US4097635A - Decorative panel - Google Patents

Decorative panel Download PDF

Info

Publication number
US4097635A
US4097635A US05/755,545 US75554576A US4097635A US 4097635 A US4097635 A US 4097635A US 75554576 A US75554576 A US 75554576A US 4097635 A US4097635 A US 4097635A
Authority
US
United States
Prior art keywords
top coat
silicone
printing ink
pattern
coat material
Prior art date
Legal status (The legal status is an assumption and is not a legal conclusion. Google has not performed a legal analysis and makes no representation as to the accuracy of the status listed.)
Expired - Lifetime
Application number
US05/755,545
Inventor
Jose Antonio Sanz Hernandez
Cassiano Mesquita Netto
Current Assignee (The listed assignees may be inaccurate. Google has not performed a legal analysis and makes no representation or warranty as to the accuracy of the list.)
Eucatex Industria e Comercio SA
Original Assignee
Eucatex Industria e Comercio SA
Priority date (The priority date is an assumption and is not a legal conclusion. Google has not performed a legal analysis and makes no representation as to the accuracy of the date listed.)
Filing date
Publication date
Application filed by Eucatex Industria e Comercio SA filed Critical Eucatex Industria e Comercio SA
Priority to US05/755,545 priority Critical patent/US4097635A/en
Application granted granted Critical
Publication of US4097635A publication Critical patent/US4097635A/en
Anticipated expiration legal-status Critical
Application status is Expired - Lifetime legal-status Critical

Links

Images

Classifications

    • BPERFORMING OPERATIONS; TRANSPORTING
    • B32LAYERED PRODUCTS
    • B32BLAYERED PRODUCTS, i.e. PRODUCTS BUILT-UP OF STRATA OF FLAT OR NON-FLAT, e.g. CELLULAR OR HONEYCOMB, FORM
    • B32B3/00Layered products comprising a layer with external or internal discontinuities or unevennesses, or a layer of non-planar form ; Layered products having particular features of form
    • B32B3/02Layered products comprising a layer with external or internal discontinuities or unevennesses, or a layer of non-planar form ; Layered products having particular features of form characterised by features of form at particular places, e.g. in edge regions
    • BPERFORMING OPERATIONS; TRANSPORTING
    • B05SPRAYING OR ATOMISING IN GENERAL; APPLYING LIQUIDS OR OTHER FLUENT MATERIALS TO SURFACES, IN GENERAL
    • B05DPROCESSES FOR APPLYING LIQUIDS OR OTHER FLUENT MATERIALS TO SURFACES, IN GENERAL
    • B05D5/00Processes for applying liquids or other fluent materials to surfaces to obtain special surface effects, finishes or structures
    • B05D5/06Processes for applying liquids or other fluent materials to surfaces to obtain special surface effects, finishes or structures to obtain multicolour or other optical effects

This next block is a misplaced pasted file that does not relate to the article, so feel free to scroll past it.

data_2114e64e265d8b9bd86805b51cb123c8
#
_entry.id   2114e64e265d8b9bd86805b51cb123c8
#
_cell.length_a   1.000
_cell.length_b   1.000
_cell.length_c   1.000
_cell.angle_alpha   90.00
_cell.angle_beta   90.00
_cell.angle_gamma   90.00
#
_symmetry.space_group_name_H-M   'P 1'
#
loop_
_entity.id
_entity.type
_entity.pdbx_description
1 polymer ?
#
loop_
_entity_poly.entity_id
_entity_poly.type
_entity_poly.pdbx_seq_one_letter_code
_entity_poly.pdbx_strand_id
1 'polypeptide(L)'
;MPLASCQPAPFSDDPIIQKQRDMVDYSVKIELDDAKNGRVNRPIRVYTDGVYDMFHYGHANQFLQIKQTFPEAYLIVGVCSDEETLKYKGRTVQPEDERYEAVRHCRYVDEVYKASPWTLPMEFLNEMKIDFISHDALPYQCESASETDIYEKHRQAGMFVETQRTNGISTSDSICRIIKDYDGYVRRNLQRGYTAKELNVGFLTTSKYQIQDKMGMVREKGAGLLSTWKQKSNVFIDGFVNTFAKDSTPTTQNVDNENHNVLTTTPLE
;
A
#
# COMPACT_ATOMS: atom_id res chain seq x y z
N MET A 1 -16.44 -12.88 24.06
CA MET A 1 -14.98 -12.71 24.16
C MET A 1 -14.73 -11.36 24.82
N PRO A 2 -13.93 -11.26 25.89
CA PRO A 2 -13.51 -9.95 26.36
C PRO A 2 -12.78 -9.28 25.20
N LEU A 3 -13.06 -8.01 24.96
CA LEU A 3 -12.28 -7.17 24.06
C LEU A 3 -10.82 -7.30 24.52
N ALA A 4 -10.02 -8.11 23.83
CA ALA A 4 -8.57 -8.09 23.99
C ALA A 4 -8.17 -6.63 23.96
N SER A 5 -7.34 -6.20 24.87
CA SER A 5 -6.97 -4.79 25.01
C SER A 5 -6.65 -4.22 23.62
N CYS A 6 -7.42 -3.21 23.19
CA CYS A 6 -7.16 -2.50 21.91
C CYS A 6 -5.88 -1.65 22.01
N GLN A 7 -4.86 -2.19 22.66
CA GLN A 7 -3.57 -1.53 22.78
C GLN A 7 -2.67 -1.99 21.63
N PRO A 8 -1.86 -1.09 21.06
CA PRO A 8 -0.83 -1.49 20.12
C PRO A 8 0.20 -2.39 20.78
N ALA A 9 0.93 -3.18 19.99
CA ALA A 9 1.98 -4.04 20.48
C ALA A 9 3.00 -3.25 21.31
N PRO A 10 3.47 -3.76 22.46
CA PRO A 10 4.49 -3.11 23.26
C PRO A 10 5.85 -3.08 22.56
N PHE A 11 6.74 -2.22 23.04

• BPERFORMING OPERATIONS; TRANSPORTING
    • B44DECORATIVE ARTS
    • B44FSPECIAL DESIGNS OR PICTURES
    • B44F7/00Designs imitating three-dimensional effects
    • YGENERAL TAGGING OF NEW TECHNOLOGICAL DEVELOPMENTS; GENERAL TAGGING OF CROSS-SECTIONAL TECHNOLOGIES SPANNING OVER SEVERAL SECTIONS OF THE IPC; TECHNICAL SUBJECTS COVERED BY FORMER USPC CROSS-REFERENCE ART COLLECTIONS [XRACs] AND DIGESTS
    • Y10TECHNICAL SUBJECTS COVERED BY FORMER USPC
    • Y10TTECHNICAL SUBJECTS COVERED BY FORMER US CLASSIFICATION
    • Y10T428/00Stock material or miscellaneous articles
    • Y10T428/24Structurally defined web or sheet [e.g., overall dimension, etc.]
    • Y10T428/24479Structurally defined web or sheet [e.g., overall dimension, etc.] including variation in thickness
    • Y10T428/24612Composite web or sheet
    • YGENERAL TAGGING OF NEW TECHNOLOGICAL DEVELOPMENTS; GENERAL TAGGING OF CROSS-SECTIONAL TECHNOLOGIES SPANNING OVER SEVERAL SECTIONS OF THE IPC; TECHNICAL SUBJECTS COVERED BY FORMER USPC CROSS-REFERENCE ART COLLECTIONS [XRACs] AND DIGESTS
    • Y10TECHNICAL SUBJECTS COVERED BY FORMER USPC
    • Y10TTECHNICAL SUBJECTS COVERED BY FORMER US CLASSIFICATION
    • Y10T428/00Stock material or miscellaneous articles
    • Y10T428/24Structurally defined web or sheet [e.g., overall dimension, etc.]
    • Y10T428/24802Discontinuous or differential coating, impregnation or bond [e.g., artwork, printing, retouched photograph, etc.]
    • Y10T428/24851Intermediate layer is discontinuous or differential
    • Y10T428/24868Translucent outer layer
    • YGENERAL TAGGING OF NEW TECHNOLOGICAL DEVELOPMENTS; GENERAL TAGGING OF CROSS-SECTIONAL TECHNOLOGIES SPANNING OVER SEVERAL SECTIONS OF THE IPC; TECHNICAL SUBJECTS COVERED BY FORMER USPC CROSS-REFERENCE ART COLLECTIONS [XRACs] AND DIGESTS
    • Y10TECHNICAL SUBJECTS COVERED BY FORMER USPC
    • Y10TTECHNICAL SUBJECTS COVERED BY FORMER US CLASSIFICATION
    • Y10T428/00Stock material or miscellaneous articles
    • Y10T428/24Structurally defined web or sheet [e.g., overall dimension, etc.]
    • Y10T428/24802Discontinuous or differential coating, impregnation or bond [e.g., artwork, printing, retouched photograph, etc.]
    • Y10T428/24851Intermediate layer is discontinuous or differential
    • Y10T428/24868Translucent outer layer
    • Y10T428/24876Intermediate layer contains particulate material [e.g., pigment, etc.]
    • YGENERAL TAGGING OF NEW TECHNOLOGICAL DEVELOPMENTS; GENERAL TAGGING OF CROSS-SECTIONAL TECHNOLOGIES SPANNING OVER SEVERAL SECTIONS OF THE IPC; TECHNICAL SUBJECTS COVERED BY FORMER USPC CROSS-REFERENCE ART COLLECTIONS [XRACs] AND DIGESTS